In a little-known story by Herman Melville, "The Tartarus of Maids," young girls working in a paper factory are seen by a sympathetic narrator: "At rows of blank-looking counters sat rows of blank-looking girls, with blank, white folders in their blank hands, all blankly folding blank paper." They are the pulp that is turned into blank paper out of a certain "white, wet, woolly-looking stuff ...like the albuminous part of an egg," in a room stifling with a "strange, blood-like, abdominal heat." The process takes only nine minutes, is presided over by a jovial young man named Cupid, and what terrifies is its relentlessness: it is an absolute process, a godly machine that cannot be stopped. "The pulp can't help going," the narrator is told smugly. And he thinks: "What made the thing I saw so specially terrible to me was the metallic necessity, the unbudging fatality which governed it." Melville, who seemed to have no interest at all in the relationship between men and women, and who created no memorable woman character in all his fiction, has given us the best metaphor for the existential predicament of most of the world's women.
No wonder that the feminists look to technology for deliverance! As they climb out of their machines they must find other, substitute machines to do the work of women. A body is no more than a machine, if it is not guided by a personality—so why not a surrogate machine, an actual machine, why not the escape from as much impersonal pain as possible?
Once we are delivered from the machine of our bodies, perhaps we will become truly spiritual.
At the start of The Prisoner of Sex, Mailer speaks of having taken care of his large family for several weeks during the summer, cooking, cleaning, turning into a kind of housewife, so exhausted with domestic chores that he had no time to write, to think, to contemplate his ego. No time to contemplate his ego! After a while, in such a frenzy, one loses his ego altogether ...one misplaces his personality, and sinks into the routine frenzy of work that adds up to nothing, that comes to no conclusion, no climax. Is this a human life? Can one call an uncontemplated life really a "life" at all? Or is it merely brute existence? One has the time to contemplate his ego—to achieve a personality—only when he or she is liberated from the tyranny of physical burdens, whether they are external in the form of housework to be done eternally, or a commuting distance to be traveled, or whether they are internal, the processes of a body unaltered by technology and human choice. And what grief, what anger and dismay, for the women who—to "liberate" themselves and their men from the possibility of pregnancy—began taking the Pill on absolute faith, only to discover that the Pill carried with it mysterious disappointments and possible catastrophes of its own!—for Technology is probably male, in its most secret essence male.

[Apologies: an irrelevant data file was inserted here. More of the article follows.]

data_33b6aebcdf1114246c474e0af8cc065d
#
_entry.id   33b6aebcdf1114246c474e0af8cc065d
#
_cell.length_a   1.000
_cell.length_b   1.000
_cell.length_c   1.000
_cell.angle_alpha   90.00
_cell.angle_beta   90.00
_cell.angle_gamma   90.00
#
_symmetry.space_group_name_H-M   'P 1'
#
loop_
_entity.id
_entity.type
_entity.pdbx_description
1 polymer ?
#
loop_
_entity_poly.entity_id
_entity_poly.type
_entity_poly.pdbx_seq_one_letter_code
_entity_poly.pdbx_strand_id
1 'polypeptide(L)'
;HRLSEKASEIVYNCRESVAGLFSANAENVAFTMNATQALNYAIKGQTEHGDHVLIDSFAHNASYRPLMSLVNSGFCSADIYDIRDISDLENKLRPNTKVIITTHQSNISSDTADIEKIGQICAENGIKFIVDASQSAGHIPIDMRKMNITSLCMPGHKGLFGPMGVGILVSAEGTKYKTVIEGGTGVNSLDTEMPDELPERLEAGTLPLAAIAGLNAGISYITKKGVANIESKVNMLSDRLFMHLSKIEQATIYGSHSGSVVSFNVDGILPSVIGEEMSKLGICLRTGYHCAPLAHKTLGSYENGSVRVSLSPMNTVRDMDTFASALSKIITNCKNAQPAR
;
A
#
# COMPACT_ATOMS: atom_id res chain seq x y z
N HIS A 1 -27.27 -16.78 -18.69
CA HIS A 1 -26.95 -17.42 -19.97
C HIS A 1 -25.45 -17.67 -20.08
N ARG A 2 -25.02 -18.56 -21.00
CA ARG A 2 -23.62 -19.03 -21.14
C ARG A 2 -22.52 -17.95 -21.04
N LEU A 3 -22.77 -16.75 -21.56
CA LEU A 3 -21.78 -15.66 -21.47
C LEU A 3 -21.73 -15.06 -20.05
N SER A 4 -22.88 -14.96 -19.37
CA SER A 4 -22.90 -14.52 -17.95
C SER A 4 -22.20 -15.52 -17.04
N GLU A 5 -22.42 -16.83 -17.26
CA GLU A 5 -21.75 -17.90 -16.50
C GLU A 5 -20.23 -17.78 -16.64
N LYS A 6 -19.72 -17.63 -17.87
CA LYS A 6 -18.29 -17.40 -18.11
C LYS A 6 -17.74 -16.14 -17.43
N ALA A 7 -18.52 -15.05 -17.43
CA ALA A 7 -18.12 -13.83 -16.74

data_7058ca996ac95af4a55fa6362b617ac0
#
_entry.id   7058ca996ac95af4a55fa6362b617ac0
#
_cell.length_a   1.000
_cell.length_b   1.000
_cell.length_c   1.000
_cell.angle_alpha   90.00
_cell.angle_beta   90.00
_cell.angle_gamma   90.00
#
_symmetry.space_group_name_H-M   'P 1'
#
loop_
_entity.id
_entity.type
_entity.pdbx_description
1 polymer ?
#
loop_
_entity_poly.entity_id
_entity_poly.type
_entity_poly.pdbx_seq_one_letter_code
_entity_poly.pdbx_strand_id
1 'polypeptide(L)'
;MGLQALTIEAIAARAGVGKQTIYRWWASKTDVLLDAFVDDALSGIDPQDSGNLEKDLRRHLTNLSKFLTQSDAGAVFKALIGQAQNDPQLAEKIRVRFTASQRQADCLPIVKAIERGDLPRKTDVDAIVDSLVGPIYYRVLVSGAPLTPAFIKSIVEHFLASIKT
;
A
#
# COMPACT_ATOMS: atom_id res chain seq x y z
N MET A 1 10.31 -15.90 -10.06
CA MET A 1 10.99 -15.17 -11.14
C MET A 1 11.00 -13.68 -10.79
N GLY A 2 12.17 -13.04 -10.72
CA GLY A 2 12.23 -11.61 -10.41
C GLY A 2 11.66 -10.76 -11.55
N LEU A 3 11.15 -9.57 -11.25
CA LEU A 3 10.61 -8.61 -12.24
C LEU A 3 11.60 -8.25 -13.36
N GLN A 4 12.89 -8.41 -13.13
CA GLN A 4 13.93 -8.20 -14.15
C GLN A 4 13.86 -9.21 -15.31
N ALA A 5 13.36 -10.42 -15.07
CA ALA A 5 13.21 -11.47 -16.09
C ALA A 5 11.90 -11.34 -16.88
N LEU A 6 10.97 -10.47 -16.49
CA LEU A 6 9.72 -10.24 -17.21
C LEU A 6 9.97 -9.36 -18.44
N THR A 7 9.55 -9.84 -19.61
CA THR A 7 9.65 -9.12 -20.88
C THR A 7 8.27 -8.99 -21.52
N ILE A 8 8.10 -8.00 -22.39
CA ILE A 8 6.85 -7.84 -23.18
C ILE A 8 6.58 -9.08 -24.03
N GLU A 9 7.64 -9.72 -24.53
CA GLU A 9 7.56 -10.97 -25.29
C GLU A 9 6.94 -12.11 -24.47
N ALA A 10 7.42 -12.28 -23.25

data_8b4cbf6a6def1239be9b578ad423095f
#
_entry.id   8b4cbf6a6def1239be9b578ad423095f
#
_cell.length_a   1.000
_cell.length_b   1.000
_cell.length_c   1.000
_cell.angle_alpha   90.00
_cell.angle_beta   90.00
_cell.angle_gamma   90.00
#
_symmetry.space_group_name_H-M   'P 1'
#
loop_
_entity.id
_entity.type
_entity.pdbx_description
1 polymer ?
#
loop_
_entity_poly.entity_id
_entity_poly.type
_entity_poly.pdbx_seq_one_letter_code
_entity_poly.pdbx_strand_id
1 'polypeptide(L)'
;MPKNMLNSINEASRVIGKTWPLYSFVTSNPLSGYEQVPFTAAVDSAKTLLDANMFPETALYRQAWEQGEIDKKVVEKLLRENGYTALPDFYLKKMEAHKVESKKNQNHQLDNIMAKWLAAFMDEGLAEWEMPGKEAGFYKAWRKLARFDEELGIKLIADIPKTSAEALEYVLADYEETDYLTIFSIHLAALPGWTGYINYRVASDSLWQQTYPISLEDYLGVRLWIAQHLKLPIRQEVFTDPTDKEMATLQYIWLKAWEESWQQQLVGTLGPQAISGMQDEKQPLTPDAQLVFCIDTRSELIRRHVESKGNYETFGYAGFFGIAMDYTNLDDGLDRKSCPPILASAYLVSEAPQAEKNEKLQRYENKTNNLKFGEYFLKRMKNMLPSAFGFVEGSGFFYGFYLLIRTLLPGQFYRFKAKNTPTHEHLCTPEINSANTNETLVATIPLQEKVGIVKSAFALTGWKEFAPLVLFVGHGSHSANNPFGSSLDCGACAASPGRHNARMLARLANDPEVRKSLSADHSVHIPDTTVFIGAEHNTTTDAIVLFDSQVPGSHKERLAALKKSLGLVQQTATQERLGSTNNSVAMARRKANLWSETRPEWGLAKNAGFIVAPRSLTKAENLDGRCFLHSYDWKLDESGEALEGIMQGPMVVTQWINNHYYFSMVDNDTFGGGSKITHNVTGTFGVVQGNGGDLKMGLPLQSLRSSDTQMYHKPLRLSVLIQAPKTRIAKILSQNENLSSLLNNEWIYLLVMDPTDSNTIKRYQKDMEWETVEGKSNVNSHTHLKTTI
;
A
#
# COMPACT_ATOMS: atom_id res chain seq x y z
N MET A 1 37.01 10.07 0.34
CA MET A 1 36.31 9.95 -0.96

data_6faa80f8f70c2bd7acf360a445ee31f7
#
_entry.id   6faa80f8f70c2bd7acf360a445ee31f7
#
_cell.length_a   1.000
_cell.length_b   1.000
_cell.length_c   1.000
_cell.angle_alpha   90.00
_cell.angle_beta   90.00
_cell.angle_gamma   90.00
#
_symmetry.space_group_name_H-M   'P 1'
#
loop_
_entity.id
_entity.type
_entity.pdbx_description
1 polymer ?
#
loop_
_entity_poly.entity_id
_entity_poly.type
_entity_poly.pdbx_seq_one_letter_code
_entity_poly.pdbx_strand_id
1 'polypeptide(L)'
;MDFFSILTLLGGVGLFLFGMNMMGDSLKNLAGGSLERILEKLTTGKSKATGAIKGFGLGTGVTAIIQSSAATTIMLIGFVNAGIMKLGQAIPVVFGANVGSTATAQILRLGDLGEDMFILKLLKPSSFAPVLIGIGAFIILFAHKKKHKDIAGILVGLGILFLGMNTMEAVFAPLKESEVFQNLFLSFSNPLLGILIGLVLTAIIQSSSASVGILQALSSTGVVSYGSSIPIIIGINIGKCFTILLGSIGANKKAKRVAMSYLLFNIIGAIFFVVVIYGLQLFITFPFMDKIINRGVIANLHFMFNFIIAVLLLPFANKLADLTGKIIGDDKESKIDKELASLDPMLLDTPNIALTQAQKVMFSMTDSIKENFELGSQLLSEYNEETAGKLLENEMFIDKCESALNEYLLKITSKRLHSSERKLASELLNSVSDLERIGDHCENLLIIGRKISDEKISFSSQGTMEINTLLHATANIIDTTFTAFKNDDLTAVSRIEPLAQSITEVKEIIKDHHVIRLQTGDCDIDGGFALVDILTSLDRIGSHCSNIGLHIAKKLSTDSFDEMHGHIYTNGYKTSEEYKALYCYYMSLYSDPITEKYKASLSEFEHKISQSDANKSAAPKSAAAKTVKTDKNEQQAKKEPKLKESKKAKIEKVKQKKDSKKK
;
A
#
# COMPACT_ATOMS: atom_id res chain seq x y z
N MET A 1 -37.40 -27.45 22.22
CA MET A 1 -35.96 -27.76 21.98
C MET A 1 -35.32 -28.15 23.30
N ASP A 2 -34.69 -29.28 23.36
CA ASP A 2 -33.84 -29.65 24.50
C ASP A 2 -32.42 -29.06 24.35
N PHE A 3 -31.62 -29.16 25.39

The problem is: do we control nature, or will we be controlled by nature? A difficult question. A Faustian question. To accept technology and to create surrogate machines that will bear our children—this sounds like madness, perversity. Yet, to deny human choice in the matter of reproduction, as we would never do in the matter of, say, ordinary medicine or dentistry, seems an empty sentimentality.
But after all this, after all these considerations, we are still left with the rage of Women's Liberation. How to explain this anger? And we understand slowly that what is being liberated is really hatred. Hatred of men. Women have always been forbidden hatred. Certainly they have been forbidden the articulation of all base, aggressive desires, in a way that men have not. Aggression has been glorified in men, abhorred in women.
Now, the hatred is emerging. And such hatred! Such crude, vicious jokes at the expense of men! Most women, reading the accusations of certain feminists, will be as shocked and demoralized as Norman Mailer himself. Somehow, in spite of all the exploitation, the oppression, somehow ...there are things about the private lives of men and women that should not be uttered, or at least we think they should not be uttered, they are so awful. Women have been the subjects of crude jokes for centuries, the objects of healthy male scorn, and now, as the revolution is upon us, men will become the objects of this scorn, this exaggerated disgust and comic sadism.
Nothing will stop the hatred, not the passage of legislation, not the friendliest of men eager to come out in support of Women's Liberation. It has just begun. It is going to get worse.
And yet, it will probably be short-lived. Hatred goes nowhere, has no goal, no energy. It has a certain use, but it has no beauty. There will be a place in our society for Mailer's heroic mysticism, at the point in history at which women can afford the same mysticism. Until then, it is better for us to contemplate the blank-faced horror of Melville's pulp factory, rather than the dreamy illogic beauty of Mailer's "ovum-as-artistic-creation."